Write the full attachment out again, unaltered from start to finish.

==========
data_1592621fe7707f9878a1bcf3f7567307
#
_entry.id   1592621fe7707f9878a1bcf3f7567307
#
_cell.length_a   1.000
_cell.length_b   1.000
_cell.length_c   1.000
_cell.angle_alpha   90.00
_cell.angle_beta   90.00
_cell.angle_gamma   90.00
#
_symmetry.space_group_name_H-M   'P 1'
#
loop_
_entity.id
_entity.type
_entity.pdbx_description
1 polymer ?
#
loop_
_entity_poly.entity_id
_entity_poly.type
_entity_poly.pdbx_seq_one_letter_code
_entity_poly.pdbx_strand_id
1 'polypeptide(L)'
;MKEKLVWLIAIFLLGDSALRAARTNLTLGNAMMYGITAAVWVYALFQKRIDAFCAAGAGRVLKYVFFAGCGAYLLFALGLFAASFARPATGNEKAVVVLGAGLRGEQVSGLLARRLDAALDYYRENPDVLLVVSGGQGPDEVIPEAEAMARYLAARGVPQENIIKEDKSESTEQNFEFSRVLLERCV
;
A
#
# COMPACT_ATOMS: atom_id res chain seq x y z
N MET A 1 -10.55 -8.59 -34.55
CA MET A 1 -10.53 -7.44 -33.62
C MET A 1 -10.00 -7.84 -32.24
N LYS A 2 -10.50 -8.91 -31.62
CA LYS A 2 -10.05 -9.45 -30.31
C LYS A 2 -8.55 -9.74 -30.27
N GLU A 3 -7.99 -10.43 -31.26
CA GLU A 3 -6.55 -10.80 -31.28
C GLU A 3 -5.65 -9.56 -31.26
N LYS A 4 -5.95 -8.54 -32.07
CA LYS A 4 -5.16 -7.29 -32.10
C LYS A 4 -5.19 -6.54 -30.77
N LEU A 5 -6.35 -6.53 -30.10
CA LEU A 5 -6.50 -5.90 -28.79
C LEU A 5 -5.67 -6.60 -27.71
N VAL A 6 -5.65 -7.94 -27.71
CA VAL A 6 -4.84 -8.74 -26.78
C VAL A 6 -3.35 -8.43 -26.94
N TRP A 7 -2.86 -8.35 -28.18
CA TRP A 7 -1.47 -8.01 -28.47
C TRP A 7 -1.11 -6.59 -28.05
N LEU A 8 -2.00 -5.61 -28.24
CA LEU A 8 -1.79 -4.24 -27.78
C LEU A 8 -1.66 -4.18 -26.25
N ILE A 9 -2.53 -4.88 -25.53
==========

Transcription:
data_1592621fe7707f9878a1bcf3f7567307
#
_entry.id   1592621fe7707f9878a1bcf3f7567307
#
_cell.length_a   1.000
_cell.length_b   1.000
_cell.length_c   1.000
_cell.angle_alpha   90.00
_cell.angle_beta   90.00
_cell.angle_gamma   90.00
#
_symmetry.space_group_name_H-M   'P 1'
#
loop_
_entity.id
_entity.type
_entity.pdbx_description
1 polymer ?
#
loop_
_entity_poly.entity_id
_entity_poly.type
_entity_poly.pdbx_seq_one_letter_code
_entity_poly.pdbx_strand_id
1 'polypeptide(L)'
;MKEKLVWLIAIFLLGDSALRAARTNLTLGNAMMYGITAAVWVYALFQKRIDAFCAAGAGRVLKYVFFAGCGAYLLFALGLFAASFARPATGNEKAVVVLGAGLRGEQVSGLLARRLDAALDYYRENPDVLLVVSGGQGPDEVIPEAEAMARYLAARGVPQENIIKEDKSESTEQNFEFSRVLLERCV
;
A
#
# COMPACT_ATOMS: atom_id res chain seq x y z
N MET A 1 -10.55 -8.59 -34.55
CA MET A 1 -10.53 -7.44 -33.62
C MET A 1 -10.00 -7.84 -32.24
N LYS A 2 -10.50 -8.91 -31.62
CA LYS A 2 -10.05 -9.45 -30.31
C LYS A 2 -8.55 -9.74 -30.27
N GLU A 3 -7.99 -10.43 -31.26
CA GLU A 3 -6.55 -10.80 -31.28
C GLU A 3 -5.65 -9.56 -31.26
N LYS A 4 -5.95 -8.54 -32.07
CA LYS A 4 -5.16 -7.29 -32.10
C LYS A 4 -5.19 -6.54 -30.77
N LEU A 5 -6.35 -6.53 -30.10
CA LEU A 5 -6.50 -5.90 -28.79
C LEU A 5 -5.67 -6.60 -27.71
N VAL A 6 -5.65 -7.94 -27.71
CA VAL A 6 -4.84 -8.74 -26.78
C VAL A 6 -3.35 -8.43 -26.94
N TRP A 7 -2.86 -8.35 -28.18
CA TRP A 7 -1.47 -8.01 -28.47
C TRP A 7 -1.11 -6.59 -28.05
N LEU A 8 -2.00 -5.61 -28.24
CA LEU A 8 -1.79 -4.24 -27.78
C LEU A 8 -1.66 -4.18 -26.25
N ILE A 9 -2.53 -4.88 -25.53